A Stainless steel base 2 is secured to shroud 1 by applying continuous welded seam 8 around the perimeter of the shroud. At the lower extreme of the pedestal hydrant is viewed threaded nipple 6 and threaded tee 7. These components and their use are explained in future drawings.

FIG. 2 is a sectional view of that shown in FIG. 1. Valve 3 is shown full view. Threaded nipple 6 is an extended length of galvanized plated steel pipe that extends from the nipple threads of the female inlet threads of valve 3 and downward beyond the full length of shroud 1. Nipple 6 is secured in place at stirrup 14 by means of the tightening of socket set screws 15 against the surface of the nipple. Nipple 6 terminates at threaded tee 7.

The circular arrow above dome handle 5 in FIG. 2 illustrates the turning motion of dome handle 5 when attached to valve 3. As is the case with most standard and conventional valves, turning the stem clock-wise will close the valve while turning the handle in reverse or counter clockwise will open the valve.

FIG. 3 is a side view of dome handle 5. The view demonstrates the several finger grips 18 that are located around the surface of the handle. The handle is constructed of cast aluminum or any of many types of durable products.

FIG. 3a is a top view of the handle. Again, finger grips 18 are illustrated. Stem securing nut cup 21 and round hole 22 are viewed in this figure. This cup provides a cavity whereby a threaded nut may rest in order to secure the dome handle to the stem of the valve.

FIG. 3b is a view of the under side of dome handle 5. In this view, several reinforcing ridges 19 are shown extending away from stem insertion cavity 20. Once again, finger grips 18 are revealed.

FIG. 3c is a sectional view of dome handle 5 shown in FIG. 3. In this view, stem insertion cavity 20 is more clearly illustrated. This cavity is of compatible size and shape to permit the stem of the stem of valve 3 to rest securely within slipping. Round hole 22 is of sufficient diameter to permit the threaded portion of this same stem to pass through and extend into the area of cup 21. Again, the finger grips are illustrated. Weathering guard recess 23 is shown also. This recess that extends around the full interior perimeter of the dome will permit the dome handle to set snugly over the shroud 1 when the globe valve is in the closed position. Further explanation of the use of this recess follows.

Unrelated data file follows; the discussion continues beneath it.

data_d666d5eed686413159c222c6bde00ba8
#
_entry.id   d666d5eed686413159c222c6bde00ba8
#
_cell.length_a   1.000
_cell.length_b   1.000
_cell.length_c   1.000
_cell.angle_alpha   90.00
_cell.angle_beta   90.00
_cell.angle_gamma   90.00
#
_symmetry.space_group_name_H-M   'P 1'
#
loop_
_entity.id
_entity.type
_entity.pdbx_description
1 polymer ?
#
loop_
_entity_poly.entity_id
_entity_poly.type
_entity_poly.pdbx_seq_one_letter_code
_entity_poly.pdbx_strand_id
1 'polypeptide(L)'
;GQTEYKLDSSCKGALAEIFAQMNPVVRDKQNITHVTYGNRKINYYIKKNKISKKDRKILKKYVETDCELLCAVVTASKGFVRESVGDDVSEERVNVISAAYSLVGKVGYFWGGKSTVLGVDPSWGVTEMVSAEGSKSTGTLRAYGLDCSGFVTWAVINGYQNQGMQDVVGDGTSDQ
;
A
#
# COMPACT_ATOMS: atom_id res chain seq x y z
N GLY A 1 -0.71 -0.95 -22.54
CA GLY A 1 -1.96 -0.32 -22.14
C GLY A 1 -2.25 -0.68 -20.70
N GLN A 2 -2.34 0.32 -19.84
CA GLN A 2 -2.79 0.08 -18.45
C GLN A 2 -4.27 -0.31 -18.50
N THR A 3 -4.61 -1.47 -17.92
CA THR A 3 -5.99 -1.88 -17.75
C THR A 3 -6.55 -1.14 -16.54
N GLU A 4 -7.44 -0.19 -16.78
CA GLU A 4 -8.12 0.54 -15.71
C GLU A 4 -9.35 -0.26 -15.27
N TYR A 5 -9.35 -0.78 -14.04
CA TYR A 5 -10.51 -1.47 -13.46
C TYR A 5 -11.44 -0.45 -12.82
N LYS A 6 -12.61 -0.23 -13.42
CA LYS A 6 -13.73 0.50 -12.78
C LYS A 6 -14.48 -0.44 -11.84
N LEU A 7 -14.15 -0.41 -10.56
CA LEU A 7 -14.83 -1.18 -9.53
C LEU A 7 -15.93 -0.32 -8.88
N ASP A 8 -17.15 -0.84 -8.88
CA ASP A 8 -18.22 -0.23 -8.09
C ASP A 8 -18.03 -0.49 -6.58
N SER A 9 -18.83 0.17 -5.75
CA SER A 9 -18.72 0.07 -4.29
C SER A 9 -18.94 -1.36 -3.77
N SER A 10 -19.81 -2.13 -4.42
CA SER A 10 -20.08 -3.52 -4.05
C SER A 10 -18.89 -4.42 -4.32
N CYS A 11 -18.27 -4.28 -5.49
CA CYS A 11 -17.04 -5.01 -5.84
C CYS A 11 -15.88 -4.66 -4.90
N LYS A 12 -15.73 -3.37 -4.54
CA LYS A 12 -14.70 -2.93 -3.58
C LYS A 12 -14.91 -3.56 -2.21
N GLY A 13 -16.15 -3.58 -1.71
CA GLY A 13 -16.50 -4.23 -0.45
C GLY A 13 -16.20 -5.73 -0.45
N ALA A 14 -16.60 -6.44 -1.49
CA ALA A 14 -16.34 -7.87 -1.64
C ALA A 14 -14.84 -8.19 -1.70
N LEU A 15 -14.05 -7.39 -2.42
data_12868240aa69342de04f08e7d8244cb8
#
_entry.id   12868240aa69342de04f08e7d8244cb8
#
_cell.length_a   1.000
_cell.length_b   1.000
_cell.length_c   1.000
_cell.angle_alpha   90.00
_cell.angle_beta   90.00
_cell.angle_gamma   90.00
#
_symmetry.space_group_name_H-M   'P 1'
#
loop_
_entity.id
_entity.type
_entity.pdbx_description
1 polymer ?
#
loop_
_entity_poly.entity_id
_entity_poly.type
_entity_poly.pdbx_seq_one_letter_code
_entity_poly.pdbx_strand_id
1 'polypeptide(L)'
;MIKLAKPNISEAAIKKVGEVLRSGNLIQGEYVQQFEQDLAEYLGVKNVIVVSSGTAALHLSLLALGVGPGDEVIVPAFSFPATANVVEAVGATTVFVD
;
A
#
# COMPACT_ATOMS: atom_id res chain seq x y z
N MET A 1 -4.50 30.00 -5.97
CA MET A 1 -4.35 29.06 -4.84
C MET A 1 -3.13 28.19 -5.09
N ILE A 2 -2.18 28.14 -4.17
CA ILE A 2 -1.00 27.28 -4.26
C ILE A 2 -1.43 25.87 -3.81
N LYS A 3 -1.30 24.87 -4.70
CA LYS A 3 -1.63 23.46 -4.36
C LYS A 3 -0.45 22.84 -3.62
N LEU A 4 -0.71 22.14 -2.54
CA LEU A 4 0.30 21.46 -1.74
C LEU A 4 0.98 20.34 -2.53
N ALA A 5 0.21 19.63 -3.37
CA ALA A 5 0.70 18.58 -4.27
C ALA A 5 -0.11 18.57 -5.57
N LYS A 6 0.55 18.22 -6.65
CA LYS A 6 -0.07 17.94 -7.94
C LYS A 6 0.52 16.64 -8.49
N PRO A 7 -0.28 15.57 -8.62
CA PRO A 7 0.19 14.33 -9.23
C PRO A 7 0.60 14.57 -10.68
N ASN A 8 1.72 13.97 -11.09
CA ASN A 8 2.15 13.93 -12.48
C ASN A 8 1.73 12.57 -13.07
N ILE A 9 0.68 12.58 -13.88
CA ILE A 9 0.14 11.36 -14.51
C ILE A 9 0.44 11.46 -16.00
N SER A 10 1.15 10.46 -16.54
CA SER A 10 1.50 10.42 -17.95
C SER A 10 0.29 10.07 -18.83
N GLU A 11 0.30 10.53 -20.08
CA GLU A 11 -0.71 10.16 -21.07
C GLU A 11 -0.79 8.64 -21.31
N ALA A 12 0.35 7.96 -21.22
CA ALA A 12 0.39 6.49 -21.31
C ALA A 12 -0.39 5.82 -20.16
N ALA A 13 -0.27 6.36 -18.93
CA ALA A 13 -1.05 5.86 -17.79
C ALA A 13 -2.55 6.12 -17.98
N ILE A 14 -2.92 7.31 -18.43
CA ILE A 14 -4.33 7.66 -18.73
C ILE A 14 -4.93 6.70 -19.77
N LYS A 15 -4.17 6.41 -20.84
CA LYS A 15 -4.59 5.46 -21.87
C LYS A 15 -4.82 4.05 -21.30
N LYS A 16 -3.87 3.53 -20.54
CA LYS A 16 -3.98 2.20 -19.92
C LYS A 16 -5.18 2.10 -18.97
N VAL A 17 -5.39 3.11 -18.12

FIG. 4 is sectional view of the top position of the pedestal hydrant. In this view, dome handle 5 is shown fully positioned onto the stem of globe valve 3. The stem fits into stem insertion cavity 20 with the threads passing through round hole 22, and into stem securing nut cup 21. Stem securing nut 16 that is a locking type threaded nut is then turned or threaded onto the stem, thus securing the dome handle onto the valve stem. The use of wave washer 65 provides added compression distance for the stem to seat within the valve opposed by the compression of weathering-guard gasket 30 within dome handle 5 seated against stainless steel shroud 1.

This figure further illustrates how weathering-guard recess 23 fits around the shroud. The addition of weathering-guard gasket 30 assures a positive watertight seal when the valve is in the closed position, thus preventing rainwater from entering the interior cavity of the shroud.

MIP x Hose adapter, (“Male iron pipe”), 29 is inserted into the outlet of valve 3. Gasket 58 is placed around the outlet side of adapter 29 prior to its insertion through a hole in shroud 1. Once inserted through the hole, hose fitting vacuum breaker 4 is affixed to adapter 29. This is accomplished by the threading of this vacuum breaker onto the male threads of the adapter. Having gasket 58 positioned on the inside of the shroud ensures a watertight seal at this penetration. Threaded nipple 6 is illustrated in the inserted position at the inlet to valve 3.

FIG. 5 details the components of under-deck flange 9. Threaded hex nuts 12 are positioned around the exterior perimeter of this flange. These nuts are welded into place directly over round hole 26 as shown in FIG. 5a. Bend lines 24 are at each side of this flange. Welded seam points 25 are at each corner of the bent portion of this flange.